Aforementioned NE swell should bring breakers above average starting Sunday night into Monday.
Mid Wednesday on has breakers above the summer average from overlapping sources within SE to SW. Heights are expected to trend down Thursday yet remain above average. A new event is due late Thursday.
The mix of swell direction from within SW to SE should continue through the period with an active austral winter mid latitude pattern from longitudes of Tasmania eastward to chile 6/12-19.
A storm-force system with seas to 40 feet east of New Zealand 6/13-14 was the source for the above average surf that filled in 6/19 and is peaking 6/20 from 190-200 degrees. The southern Hawaii NOAA buoys show dominant wave energy has spread within 14-17 seconds. The wider spread allows more consistency to the larger sets. The estimate of deep water swell height at the southern buoys is 5-6 feet. The new pacioos Pearl Harbor entrance buoys shows swell height closer to 2 feet. This low value is likely associated with the shallow location of 35 m. The recent Barbers Point buoy was in 300 m. The additional travel of the swell over the mamala bay shelf results in a frictional loss of swell size as measured at Pearl Harbor. The swell direction at Pearl Harbor is also influenced by the sea floor shape and proximity to the deep water channel, which biases the direction toward 165 degrees.
The New Zealand swell is expected to slowly trend down on Thursday. Surf should remain above average with the mix of swell sources.
A long-lived severe gale S to SE of Easter Island 6/12-16 aimed swell at Hawaii from 130-150 degrees. This event picked up locally 6/19 and is filled in on 6/20. A weaker low pressure SW of Easter Island 6/14-16 is expected to contribute to the SE to SSE swell, keeping average to above average surf from 130-150 degrees into the weekend. Shadowing by the Big Island partially reduces surf for the south shore of Oahu with greater influence eastward.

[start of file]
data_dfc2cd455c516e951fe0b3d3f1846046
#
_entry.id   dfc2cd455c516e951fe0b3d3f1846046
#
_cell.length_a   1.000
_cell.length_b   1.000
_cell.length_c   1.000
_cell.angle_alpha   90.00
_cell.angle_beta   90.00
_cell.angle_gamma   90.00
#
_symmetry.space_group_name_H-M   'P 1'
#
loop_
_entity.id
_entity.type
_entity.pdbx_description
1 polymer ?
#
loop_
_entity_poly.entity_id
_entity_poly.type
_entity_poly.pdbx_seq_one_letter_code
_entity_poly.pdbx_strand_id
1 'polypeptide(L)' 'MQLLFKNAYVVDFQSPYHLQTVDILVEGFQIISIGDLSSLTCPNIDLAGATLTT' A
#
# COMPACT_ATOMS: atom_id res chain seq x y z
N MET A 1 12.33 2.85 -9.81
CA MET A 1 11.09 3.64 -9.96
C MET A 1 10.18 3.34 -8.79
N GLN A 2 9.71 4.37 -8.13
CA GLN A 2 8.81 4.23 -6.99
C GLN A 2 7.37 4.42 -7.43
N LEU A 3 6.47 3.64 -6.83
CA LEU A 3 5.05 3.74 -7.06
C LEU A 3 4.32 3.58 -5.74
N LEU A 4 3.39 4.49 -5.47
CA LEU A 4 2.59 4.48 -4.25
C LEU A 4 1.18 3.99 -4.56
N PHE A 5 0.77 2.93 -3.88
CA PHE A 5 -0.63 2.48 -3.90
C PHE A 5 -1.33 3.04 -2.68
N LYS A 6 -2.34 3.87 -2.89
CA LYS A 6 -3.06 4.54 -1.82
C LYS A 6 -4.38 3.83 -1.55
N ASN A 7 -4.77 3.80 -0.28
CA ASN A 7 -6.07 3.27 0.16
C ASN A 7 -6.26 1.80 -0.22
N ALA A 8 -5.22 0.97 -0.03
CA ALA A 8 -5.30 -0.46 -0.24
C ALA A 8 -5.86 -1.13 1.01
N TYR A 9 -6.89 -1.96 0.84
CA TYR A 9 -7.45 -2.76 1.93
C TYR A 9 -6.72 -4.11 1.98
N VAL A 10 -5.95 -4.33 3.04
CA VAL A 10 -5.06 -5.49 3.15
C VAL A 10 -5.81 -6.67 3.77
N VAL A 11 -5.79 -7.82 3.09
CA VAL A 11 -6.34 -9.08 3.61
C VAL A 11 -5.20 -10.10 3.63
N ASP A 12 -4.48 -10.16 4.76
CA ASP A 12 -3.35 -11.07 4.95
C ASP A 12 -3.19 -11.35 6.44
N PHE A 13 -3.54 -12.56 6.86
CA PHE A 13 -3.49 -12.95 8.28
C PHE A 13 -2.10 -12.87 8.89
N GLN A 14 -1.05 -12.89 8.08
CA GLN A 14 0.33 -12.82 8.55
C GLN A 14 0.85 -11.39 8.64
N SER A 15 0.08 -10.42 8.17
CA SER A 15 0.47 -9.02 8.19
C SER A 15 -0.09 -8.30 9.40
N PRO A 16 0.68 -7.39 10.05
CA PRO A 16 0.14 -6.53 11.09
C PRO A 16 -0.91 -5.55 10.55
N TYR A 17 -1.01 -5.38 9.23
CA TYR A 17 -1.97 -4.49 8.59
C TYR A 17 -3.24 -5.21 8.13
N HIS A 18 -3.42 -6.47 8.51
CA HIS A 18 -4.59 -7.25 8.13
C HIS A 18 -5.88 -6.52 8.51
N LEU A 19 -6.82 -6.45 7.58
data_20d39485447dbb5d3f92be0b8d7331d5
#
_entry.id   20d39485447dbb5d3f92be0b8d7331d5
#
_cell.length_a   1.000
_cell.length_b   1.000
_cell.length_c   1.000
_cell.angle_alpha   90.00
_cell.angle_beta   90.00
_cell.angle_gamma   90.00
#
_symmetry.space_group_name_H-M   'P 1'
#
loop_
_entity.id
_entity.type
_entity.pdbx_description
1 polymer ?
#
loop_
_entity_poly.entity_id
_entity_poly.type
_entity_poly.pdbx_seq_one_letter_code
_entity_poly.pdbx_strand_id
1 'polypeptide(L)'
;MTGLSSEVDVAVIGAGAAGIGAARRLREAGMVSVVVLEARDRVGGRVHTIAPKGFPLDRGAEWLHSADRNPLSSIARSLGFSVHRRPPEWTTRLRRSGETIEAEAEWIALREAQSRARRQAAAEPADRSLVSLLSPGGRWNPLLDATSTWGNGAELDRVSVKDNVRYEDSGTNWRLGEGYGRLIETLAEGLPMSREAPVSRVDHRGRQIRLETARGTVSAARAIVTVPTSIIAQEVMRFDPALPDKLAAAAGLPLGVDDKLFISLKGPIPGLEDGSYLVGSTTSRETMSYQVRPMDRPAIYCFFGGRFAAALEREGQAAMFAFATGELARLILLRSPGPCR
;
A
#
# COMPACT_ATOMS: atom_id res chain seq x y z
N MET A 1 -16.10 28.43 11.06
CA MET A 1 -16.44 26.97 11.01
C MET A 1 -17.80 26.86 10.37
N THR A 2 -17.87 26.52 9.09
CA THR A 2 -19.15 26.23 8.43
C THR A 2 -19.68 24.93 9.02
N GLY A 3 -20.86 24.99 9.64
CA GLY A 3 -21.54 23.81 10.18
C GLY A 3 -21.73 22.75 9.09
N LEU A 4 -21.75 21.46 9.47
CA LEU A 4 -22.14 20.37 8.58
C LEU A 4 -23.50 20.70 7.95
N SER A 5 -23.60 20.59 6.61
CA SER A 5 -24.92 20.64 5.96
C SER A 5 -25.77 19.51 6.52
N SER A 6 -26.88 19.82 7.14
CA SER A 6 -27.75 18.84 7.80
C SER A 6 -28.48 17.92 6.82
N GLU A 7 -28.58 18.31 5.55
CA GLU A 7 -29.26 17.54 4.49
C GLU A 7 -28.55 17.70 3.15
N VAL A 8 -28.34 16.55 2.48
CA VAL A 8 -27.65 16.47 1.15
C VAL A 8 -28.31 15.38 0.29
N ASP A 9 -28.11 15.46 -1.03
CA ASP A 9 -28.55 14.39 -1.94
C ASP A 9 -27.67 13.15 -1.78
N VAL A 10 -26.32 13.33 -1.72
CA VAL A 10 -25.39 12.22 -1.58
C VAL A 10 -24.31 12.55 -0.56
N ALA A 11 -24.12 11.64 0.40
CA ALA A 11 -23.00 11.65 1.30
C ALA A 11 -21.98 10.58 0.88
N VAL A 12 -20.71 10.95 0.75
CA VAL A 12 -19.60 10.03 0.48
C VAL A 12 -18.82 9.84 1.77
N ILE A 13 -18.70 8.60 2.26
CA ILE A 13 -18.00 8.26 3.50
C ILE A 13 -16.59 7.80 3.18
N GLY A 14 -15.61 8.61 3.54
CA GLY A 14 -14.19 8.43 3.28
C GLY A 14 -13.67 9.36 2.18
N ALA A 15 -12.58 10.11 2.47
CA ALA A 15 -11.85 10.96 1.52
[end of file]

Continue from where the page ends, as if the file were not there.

The New Zealand low pressure regained strength 6/15-16 near 50s, 160°W. Gales to severe gales grew seas to 25 feet over a wide fetch covering the 175-190 degree band. It slowly weakened to marginal gales 6/17-18 as it moved slowly east.
This new source should fill in late Thursday, peak late Friday above average, and drop over the weekend. Heights should fall to near average levels by Saturday afternoon, and continue a slow decline into Monday.
Into the long range, the weak low pressure has lingered 6/19-21 near 50s, 150°W and should keep shorter-period breakers from near 180 degrees 6/27-29 at levels below average. A hurricane-force system raced east near 65°S from SW of Tasmania to SE of New Zealand 6/18-19. Seas grew over 35 feet aimed at the Americas. Angular spreading could bring low, long-period swell locally from 180-220 degrees to keep surf potential to near the summer average within 6/27-29.
In the northern hemisphere, the NE swell should slowly trend down 6/27-28, dropping below the trade windswell average by 6/29. Trades are modelled to increase 6/28-30, trending windswell back up from 70-90 degrees.
Long range forecasts are subject to high uncertainty.
This collaborative forecast will resume on Friday, June 23.
This forecast was produced through the collaborative efforts of NWS and ncei. Please send suggestions to firstname.lastname@example.org or call the Warning Coordination Meteorologist at 808-973-5275.
Additional resources: see /in lowercase/ http://www.prh.noaa.gov/hnl/pages/marine.php.
NWS FORECASTER AND NCEI PAT CALDWELL